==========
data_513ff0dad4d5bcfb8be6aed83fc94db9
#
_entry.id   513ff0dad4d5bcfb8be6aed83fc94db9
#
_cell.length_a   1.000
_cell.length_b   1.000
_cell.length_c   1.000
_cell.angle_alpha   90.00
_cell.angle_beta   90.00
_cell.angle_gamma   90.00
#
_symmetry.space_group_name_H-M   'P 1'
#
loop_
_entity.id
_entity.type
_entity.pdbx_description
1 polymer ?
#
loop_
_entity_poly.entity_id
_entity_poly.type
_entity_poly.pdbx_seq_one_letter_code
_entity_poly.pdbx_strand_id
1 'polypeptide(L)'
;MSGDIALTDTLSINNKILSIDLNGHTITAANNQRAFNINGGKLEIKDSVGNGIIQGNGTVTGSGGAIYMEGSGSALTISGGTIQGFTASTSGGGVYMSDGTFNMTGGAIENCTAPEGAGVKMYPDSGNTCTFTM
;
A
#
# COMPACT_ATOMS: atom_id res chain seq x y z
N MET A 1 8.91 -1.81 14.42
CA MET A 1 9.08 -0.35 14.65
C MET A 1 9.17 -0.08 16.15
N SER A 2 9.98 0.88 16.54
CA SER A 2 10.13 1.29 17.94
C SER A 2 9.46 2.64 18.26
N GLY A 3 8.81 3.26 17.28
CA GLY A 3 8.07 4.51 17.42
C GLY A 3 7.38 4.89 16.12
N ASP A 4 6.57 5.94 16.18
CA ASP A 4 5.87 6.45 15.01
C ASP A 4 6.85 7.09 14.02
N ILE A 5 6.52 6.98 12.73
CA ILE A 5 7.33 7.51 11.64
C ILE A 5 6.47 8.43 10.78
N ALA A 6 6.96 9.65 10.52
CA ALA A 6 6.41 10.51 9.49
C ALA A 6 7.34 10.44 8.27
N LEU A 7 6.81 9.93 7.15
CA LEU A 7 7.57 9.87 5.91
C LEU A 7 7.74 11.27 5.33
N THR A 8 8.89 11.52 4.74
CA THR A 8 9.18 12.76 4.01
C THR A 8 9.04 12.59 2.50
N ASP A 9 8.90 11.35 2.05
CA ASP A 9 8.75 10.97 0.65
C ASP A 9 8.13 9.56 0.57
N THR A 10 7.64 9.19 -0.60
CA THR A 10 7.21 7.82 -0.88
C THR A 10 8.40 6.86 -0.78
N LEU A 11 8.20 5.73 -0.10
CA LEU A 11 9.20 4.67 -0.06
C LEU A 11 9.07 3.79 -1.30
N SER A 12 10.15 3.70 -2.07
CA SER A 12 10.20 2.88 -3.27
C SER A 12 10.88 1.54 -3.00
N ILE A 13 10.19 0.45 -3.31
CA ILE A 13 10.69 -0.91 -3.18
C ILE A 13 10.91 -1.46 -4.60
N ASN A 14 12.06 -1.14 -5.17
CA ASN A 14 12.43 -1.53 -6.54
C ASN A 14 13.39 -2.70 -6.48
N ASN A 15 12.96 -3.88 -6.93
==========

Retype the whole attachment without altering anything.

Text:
data_513ff0dad4d5bcfb8be6aed83fc94db9
#
_entry.id   513ff0dad4d5bcfb8be6aed83fc94db9
#
_cell.length_a   1.000
_cell.length_b   1.000
_cell.length_c   1.000
_cell.angle_alpha   90.00
_cell.angle_beta   90.00
_cell.angle_gamma   90.00
#
_symmetry.space_group_name_H-M   'P 1'
#
loop_
_entity.id
_entity.type
_entity.pdbx_description
1 polymer ?
#
loop_
_entity_poly.entity_id
_entity_poly.type
_entity_poly.pdbx_seq_one_letter_code
_entity_poly.pdbx_strand_id
1 'polypeptide(L)'
;MSGDIALTDTLSINNKILSIDLNGHTITAANNQRAFNINGGKLEIKDSVGNGIIQGNGTVTGSGGAIYMEGSGSALTISGGTIQGFTASTSGGGVYMSDGTFNMTGGAIENCTAPEGAGVKMYPDSGNTCTFTM
;
A
#
# COMPACT_ATOMS: atom_id res chain seq x y z
N MET A 1 8.91 -1.81 14.42
CA MET A 1 9.08 -0.35 14.65
C MET A 1 9.17 -0.08 16.15
N SER A 2 9.98 0.88 16.54
CA SER A 2 10.13 1.29 17.94
C SER A 2 9.46 2.64 18.26
N GLY A 3 8.81 3.26 17.28
CA GLY A 3 8.07 4.51 17.42
C GLY A 3 7.38 4.89 16.12
N ASP A 4 6.57 5.94 16.18
CA ASP A 4 5.87 6.45 15.01
C ASP A 4 6.85 7.09 14.02
N ILE A 5 6.52 6.98 12.73
CA ILE A 5 7.33 7.51 11.64
C ILE A 5 6.47 8.43 10.78
N ALA A 6 6.96 9.65 10.52
CA ALA A 6 6.41 10.51 9.49
C ALA A 6 7.34 10.44 8.27
N LEU A 7 6.81 9.93 7.15
CA LEU A 7 7.57 9.87 5.91
C LEU A 7 7.74 11.27 5.33
N THR A 8 8.89 11.52 4.74
CA THR A 8 9.18 12.76 4.01
C THR A 8 9.04 12.59 2.50
N ASP A 9 8.90 11.35 2.05
CA ASP A 9 8.75 10.97 0.65
C ASP A 9 8.13 9.56 0.57
N THR A 10 7.64 9.19 -0.60
CA THR A 10 7.21 7.82 -0.88
C THR A 10 8.40 6.86 -0.78
N LEU A 11 8.20 5.73 -0.10
CA LEU A 11 9.20 4.67 -0.06
C LEU A 11 9.07 3.79 -1.30
N SER A 12 10.15 3.70 -2.07
CA SER A 12 10.20 2.88 -3.27
C SER A 12 10.88 1.54 -3.00
N ILE A 13 10.19 0.45 -3.31
CA ILE A 13 10.69 -0.91 -3.18
C ILE A 13 10.91 -1.46 -4.60
N ASN A 14 12.06 -1.14 -5.17
CA ASN A 14 12.43 -1.53 -6.54
C ASN A 14 13.39 -2.70 -6.48
N ASN A 15 12.96 -3.88 -6.93